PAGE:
If you can get through the hassle of mounting these babies (and happen to have a pair of tubeless rims), you couldn't ask for a sweeter ride! I'm a big guy (200 lbs) and have ridden these tires almost exclusively for the past couple of years with very very few flats (rainy Oregon). I love the way they sound and the way they ride. Tip...get the removable core valve stems, the syringe with the attachment to inject the Stan's Tire Sealant AFTER mounting...it saves a mess. Also, it's nice to have a friend with an air compressor as that first mount is a bear to get the tire to seat in the rim and a good blast of air helps. Get them all set up and mounted with the Stan's in there and then take them to your friendly bike shop for this phase. You will love the ride.
I first discovered tubeless tires (and have ONLY used these) since I ran into a set of Shimano Wheels at a good price from another online retailer. I had a cycling partner who had also been researching tubeless tires. They seemed expensive at first...but after mounting and riding the first 25 miles, I became a devotee. They ride so nicely, sing the road to you, corner beautifully at high speeds, and the flat resistance is awesome! Granted they are a bear to mount, it can be a bit messy with the liquid sealant process during mounting (get the stems and adapter so you can add the sealant after the tire is fully mounted), and you do need a compressor to get the first seal (no compressor? Go to a bike shop for help in mounting). But wow...is it worth it!
I have these on my Campy Shamal Ultras 2way fit wheels. I have the Fusion 3's and wanted to try the Intensives for some comfort. They do feel comfy and I can't tell the difference in rolling with the Fusion 3's. They aren't 25mm though. I put a micrometer to them inflated to 120 and they barely reach 23mm wtf! That aside, I like them a lot. I had my first front flat at 95 miles from a goat head thorn on the side/top. I pulled it out and the sealant worked perfectly, sealing the hole inside of 5 seconds. It went from 100 lbs to 60 lbs air durning the flat.
All in all I feel very confident on decents and cornering with these and just the thought of no pinch flats or heat flats makes me one happy guy. My experience with the air loss issue is about 10 lbs after 72 hours with sealant. I don't find that a problem though,as I usually air up before every ride. I don't know what rims the other reviewers are using who are experinceing massive air loss, perhaps it is not mounting the tires on tubless specific rims.
First foray into road tubeless. Purchased on sale- and exceeded my expectations. Great feel and comfort at 95 PSI. Would purchase again- only rationale for four stars on value is that I have only two months on this pair.
I'll never buy Hutchinson again. Bought 2 HIntensive tires and failed to convert wheels successfully to a tubeless setup. Then I just kept them in storage for a few years. Then I had a proper tubeless wheel and checked these tires and found they both had cracks on the sidewall (next to bead) almost 360 degrees around. Eventually I did mount one and found that it was too easy to cut. Definitely one of the worst tires I've used or at least tried to use.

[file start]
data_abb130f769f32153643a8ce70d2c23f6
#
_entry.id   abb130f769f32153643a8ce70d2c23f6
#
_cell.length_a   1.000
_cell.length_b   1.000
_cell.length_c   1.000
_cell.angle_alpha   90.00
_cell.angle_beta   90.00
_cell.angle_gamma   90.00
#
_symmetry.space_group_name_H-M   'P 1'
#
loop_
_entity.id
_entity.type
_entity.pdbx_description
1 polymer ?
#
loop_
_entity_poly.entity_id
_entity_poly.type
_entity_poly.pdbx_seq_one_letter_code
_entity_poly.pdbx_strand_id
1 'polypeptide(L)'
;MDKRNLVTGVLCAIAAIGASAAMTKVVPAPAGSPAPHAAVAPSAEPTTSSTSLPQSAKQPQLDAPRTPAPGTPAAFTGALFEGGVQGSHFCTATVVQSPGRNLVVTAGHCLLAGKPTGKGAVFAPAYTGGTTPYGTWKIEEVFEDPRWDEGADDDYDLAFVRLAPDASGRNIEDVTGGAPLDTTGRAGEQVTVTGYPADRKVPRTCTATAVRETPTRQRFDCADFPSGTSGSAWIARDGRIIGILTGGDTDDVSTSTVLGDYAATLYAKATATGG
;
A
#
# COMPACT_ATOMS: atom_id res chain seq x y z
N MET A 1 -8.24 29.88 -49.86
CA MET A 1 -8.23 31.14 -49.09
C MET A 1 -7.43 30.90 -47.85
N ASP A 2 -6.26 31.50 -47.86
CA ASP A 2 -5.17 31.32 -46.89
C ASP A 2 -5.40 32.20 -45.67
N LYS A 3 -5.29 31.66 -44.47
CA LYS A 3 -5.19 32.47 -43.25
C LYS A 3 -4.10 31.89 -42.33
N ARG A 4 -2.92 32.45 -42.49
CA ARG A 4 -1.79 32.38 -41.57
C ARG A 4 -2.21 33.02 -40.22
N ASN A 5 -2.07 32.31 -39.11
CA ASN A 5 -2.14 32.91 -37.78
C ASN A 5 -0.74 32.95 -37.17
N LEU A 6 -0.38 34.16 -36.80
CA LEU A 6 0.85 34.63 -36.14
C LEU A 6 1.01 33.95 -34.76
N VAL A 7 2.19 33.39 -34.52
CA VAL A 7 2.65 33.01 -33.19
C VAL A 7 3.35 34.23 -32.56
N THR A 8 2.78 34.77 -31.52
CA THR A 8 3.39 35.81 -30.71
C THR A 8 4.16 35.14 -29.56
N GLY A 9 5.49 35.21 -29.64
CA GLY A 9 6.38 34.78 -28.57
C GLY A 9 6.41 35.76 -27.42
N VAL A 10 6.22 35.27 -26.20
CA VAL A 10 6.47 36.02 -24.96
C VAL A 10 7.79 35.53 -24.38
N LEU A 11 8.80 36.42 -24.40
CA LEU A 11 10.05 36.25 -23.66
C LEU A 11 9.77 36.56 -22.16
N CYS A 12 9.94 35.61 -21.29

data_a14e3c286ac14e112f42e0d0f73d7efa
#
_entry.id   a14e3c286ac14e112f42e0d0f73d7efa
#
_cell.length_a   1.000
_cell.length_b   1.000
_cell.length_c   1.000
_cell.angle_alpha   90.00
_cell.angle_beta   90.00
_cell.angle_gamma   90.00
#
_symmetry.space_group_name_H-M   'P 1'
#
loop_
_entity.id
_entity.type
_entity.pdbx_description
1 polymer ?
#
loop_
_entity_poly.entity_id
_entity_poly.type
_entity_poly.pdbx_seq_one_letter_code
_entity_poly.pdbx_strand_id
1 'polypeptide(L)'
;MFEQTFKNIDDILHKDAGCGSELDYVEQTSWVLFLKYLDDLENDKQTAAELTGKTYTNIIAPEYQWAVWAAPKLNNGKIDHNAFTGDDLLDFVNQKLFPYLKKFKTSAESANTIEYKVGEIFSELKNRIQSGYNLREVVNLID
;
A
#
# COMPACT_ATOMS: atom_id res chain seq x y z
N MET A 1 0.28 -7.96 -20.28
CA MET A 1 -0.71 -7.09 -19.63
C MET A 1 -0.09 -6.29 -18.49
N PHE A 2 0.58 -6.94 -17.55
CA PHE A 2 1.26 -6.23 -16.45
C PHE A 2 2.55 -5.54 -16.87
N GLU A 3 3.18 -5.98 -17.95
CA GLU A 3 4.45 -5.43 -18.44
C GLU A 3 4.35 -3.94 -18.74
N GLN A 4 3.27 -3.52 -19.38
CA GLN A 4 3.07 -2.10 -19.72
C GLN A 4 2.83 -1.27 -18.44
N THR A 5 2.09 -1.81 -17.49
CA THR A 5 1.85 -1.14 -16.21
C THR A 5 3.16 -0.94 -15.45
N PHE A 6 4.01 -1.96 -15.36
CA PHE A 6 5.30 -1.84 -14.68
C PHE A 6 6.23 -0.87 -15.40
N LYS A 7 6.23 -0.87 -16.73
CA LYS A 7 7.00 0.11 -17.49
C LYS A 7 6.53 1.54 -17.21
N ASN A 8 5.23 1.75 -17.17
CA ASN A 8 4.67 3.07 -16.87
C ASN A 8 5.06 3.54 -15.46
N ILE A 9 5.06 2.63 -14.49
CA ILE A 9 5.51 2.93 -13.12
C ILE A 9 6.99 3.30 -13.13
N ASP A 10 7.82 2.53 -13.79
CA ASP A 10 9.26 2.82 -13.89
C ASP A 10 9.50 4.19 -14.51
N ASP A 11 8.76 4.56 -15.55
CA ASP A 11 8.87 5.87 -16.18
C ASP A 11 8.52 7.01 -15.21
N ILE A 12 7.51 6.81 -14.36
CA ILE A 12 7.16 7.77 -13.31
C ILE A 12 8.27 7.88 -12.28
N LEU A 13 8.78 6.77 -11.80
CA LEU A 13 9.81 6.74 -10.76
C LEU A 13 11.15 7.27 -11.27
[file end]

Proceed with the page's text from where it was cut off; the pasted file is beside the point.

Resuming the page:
I purchased a set of Hutchinson Intensives to go with my new Stan's Notubes Grail wheelset and was hoping to get the advantages of going tubeless on my road bike. First few hundred miles things were OK, but I hit something in the road 50 miles into a 100 mile ride and the front tire spewed sealant all over. I quickly rotated the tire puncture point to the bottom of the wheel and it eventually sealed up, but I couldn't add much more than 40 psi in the tire or the sealant would start spitting out again, but made it home, worrying the entire time that I'd roll the tire off the rim on any downhill turns.
My first thought was I just had bad luck and the puncture was bigger than the sealant could handle, so I used a Hutchinson tubeless patch on it, but that just ended up bulging and breaking through and wouldn't hold more that 40 or 45 psi either, this happened on another 100 mile ride, and I had to hobble home for 25 miles with a tire with only about 40 psi in it.
So my second thought was that the puncture was too big even for the patch, and the rear tire seemed to be holding up, so I tossed the first tire and bought another.
But, after about 1k miles the rear started getting a bump on the tread, and I could see that there was a small puncture that the sealant had sealed. Well, the sealant worked on a small puncture, but why is the tread bulging? I kept riding and the bump kept getting bigger until I could hear the bump as the tire spun around, and sealant would ooze out of the puncture, so I pulled the tire off and noticed that the tread was separating from the outer and inner layers with sealant getting pushed up into the bump. So I cleaned it all up and used another tubeless patch, but the bulge came back and the small puncture hole started to tear open and the patch started bulging through and eventually sealant started spewing out again and it couldn't seal the puncture that was now too large.
So now I've got over $270 invested in tubeless tires, one already tossed out and another on its way out, so I put another tubeless patch over the puncture and put a tube in it hoping I'd get a few miles out of it but the tube started bulging out of the tire through the patch and I flatted out on the road and had to have my wife pick me up since the tire was now irreparable. That's now two tubeless tires down.